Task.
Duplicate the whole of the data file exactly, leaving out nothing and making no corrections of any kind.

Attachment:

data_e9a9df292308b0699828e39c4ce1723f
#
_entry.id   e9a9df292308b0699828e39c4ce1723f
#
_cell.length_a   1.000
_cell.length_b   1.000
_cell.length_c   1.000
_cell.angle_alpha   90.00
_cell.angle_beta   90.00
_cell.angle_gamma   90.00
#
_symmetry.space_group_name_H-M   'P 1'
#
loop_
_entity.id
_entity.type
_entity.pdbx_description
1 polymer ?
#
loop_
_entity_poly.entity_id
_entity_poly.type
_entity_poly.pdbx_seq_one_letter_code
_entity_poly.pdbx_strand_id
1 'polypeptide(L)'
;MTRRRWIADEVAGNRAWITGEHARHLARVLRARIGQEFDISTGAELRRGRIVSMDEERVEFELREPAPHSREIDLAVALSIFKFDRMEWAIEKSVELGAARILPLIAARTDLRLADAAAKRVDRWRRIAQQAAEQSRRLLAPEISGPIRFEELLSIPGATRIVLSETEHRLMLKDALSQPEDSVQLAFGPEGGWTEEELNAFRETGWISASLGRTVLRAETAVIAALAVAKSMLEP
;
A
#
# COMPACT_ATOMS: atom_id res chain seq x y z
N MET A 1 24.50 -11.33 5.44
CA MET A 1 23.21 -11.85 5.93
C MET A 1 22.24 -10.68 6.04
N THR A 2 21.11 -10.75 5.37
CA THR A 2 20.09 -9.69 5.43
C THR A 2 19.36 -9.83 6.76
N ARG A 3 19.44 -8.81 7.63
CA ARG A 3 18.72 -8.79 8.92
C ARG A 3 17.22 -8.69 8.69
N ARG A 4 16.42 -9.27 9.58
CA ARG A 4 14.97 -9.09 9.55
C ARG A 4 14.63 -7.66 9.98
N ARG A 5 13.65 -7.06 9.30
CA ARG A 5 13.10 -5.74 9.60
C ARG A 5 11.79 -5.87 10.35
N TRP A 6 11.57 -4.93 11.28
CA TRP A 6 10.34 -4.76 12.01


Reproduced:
data_e9a9df292308b0699828e39c4ce1723f
#
_entry.id   e9a9df292308b0699828e39c4ce1723f
#
_cell.length_a   1.000
_cell.length_b   1.000
_cell.length_c   1.000
_cell.angle_alpha   90.00
_cell.angle_beta   90.00
_cell.angle_gamma   90.00
#
_symmetry.space_group_name_H-M   'P 1'
#
loop_
_entity.id
_entity.type
_entity.pdbx_description
1 polymer ?
#
loop_
_entity_poly.entity_id
_entity_poly.type
_entity_poly.pdbx_seq_one_letter_code
_entity_poly.pdbx_strand_id
1 'polypeptide(L)'
;MTRRRWIADEVAGNRAWITGEHARHLARVLRARIGQEFDISTGAELRRGRIVSMDEERVEFELREPAPHSREIDLAVALSIFKFDRMEWAIEKSVELGAARILPLIAARTDLRLADAAAKRVDRWRRIAQQAAEQSRRLLAPEISGPIRFEELLSIPGATRIVLSETEHRLMLKDALSQPEDSVQLAFGPEGGWTEEELNAFRETGWISASLGRTVLRAETAVIAALAVAKSMLEP
;
A
#
# COMPACT_ATOMS: atom_id res chain seq x y z
N MET A 1 24.50 -11.33 5.44
CA MET A 1 23.21 -11.85 5.93
C MET A 1 22.24 -10.68 6.04
N THR A 2 21.11 -10.75 5.37
CA THR A 2 20.09 -9.69 5.43
C THR A 2 19.36 -9.83 6.76
N ARG A 3 19.44 -8.81 7.63
CA ARG A 3 18.72 -8.79 8.92
C ARG A 3 17.22 -8.69 8.69
N ARG A 4 16.42 -9.27 9.58
CA ARG A 4 14.97 -9.09 9.55
C ARG A 4 14.63 -7.66 9.98
N ARG A 5 13.65 -7.06 9.30
CA ARG A 5 13.10 -5.74 9.60
C ARG A 5 11.79 -5.87 10.35
N TRP A 6 11.57 -4.93 11.28
CA TRP A 6 10.34 -4.76 12.01